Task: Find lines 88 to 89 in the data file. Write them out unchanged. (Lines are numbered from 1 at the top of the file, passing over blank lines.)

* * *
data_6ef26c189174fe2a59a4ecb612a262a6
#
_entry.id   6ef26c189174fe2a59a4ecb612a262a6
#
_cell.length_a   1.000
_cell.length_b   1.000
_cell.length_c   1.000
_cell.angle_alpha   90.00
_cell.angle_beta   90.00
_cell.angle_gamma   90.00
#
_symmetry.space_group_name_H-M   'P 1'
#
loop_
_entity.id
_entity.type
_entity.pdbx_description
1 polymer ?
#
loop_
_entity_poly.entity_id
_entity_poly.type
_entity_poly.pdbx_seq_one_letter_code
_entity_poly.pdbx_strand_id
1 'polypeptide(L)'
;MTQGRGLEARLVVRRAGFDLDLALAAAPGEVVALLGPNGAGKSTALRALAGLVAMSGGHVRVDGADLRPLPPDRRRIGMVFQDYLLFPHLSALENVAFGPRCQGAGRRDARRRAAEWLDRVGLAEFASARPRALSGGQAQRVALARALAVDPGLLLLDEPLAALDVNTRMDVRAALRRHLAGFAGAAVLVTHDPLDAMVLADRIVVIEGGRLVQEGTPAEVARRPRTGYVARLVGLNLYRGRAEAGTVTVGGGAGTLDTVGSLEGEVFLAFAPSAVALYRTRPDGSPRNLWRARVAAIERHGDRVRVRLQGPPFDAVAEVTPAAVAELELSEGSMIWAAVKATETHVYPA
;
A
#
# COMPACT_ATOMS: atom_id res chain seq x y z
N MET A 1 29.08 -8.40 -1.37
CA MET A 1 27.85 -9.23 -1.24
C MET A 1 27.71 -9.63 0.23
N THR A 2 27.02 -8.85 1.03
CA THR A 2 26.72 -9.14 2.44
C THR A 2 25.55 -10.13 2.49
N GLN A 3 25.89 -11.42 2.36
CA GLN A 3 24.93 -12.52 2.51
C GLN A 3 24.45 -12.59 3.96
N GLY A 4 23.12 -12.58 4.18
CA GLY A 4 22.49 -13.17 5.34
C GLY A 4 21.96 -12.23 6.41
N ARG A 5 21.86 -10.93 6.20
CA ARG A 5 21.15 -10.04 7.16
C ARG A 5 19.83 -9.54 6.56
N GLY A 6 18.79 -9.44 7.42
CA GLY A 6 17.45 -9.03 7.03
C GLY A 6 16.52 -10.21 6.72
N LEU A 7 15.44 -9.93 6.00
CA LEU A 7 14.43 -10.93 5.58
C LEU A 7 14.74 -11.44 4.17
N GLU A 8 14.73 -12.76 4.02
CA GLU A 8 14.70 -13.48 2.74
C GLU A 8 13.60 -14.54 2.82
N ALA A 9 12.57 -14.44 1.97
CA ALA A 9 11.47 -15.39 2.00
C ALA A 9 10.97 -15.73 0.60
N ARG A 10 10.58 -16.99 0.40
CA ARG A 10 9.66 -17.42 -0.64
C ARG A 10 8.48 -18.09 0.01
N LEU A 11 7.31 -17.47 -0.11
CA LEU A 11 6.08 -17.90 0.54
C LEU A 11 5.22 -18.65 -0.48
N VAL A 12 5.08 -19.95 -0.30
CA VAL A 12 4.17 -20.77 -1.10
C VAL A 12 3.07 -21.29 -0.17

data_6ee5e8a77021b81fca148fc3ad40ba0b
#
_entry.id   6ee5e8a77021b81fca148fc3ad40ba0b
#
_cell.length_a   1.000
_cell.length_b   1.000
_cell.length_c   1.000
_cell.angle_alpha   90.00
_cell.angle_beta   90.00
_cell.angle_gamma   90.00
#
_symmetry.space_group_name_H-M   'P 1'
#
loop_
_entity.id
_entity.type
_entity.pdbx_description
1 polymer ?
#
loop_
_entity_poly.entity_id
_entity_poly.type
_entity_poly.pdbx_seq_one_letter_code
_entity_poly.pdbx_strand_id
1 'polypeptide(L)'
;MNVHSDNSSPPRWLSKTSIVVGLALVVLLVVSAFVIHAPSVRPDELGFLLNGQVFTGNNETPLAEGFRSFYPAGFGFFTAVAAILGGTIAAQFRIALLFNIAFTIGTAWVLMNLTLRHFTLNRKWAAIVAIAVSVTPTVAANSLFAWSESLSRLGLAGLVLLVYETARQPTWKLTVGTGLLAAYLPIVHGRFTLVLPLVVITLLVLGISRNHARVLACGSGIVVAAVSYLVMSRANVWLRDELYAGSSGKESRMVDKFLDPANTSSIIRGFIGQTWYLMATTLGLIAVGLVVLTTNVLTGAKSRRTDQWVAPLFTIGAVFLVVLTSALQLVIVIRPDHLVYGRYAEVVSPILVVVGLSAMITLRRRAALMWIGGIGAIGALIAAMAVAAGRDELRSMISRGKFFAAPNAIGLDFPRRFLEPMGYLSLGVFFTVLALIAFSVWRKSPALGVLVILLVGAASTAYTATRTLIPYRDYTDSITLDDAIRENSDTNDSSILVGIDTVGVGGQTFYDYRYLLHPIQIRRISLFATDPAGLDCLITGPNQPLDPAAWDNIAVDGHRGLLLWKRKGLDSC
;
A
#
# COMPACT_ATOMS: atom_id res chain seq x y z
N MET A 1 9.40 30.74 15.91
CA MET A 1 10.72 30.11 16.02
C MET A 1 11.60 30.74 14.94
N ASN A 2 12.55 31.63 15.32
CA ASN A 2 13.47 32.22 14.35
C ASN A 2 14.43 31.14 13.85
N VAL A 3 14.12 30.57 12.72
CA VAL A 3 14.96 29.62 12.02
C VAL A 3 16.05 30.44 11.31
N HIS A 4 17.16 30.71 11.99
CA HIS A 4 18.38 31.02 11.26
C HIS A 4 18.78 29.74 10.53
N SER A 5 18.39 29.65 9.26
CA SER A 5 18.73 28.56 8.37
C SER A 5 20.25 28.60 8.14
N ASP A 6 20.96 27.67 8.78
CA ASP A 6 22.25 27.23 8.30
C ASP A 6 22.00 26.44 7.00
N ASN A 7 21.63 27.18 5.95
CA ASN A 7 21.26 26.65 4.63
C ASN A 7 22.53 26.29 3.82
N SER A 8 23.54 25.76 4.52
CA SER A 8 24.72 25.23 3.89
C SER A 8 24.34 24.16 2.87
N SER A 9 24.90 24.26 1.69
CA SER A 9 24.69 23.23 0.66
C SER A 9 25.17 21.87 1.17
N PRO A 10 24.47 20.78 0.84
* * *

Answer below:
_entity_poly.type
_entity_poly.pdbx_seq_one_letter_code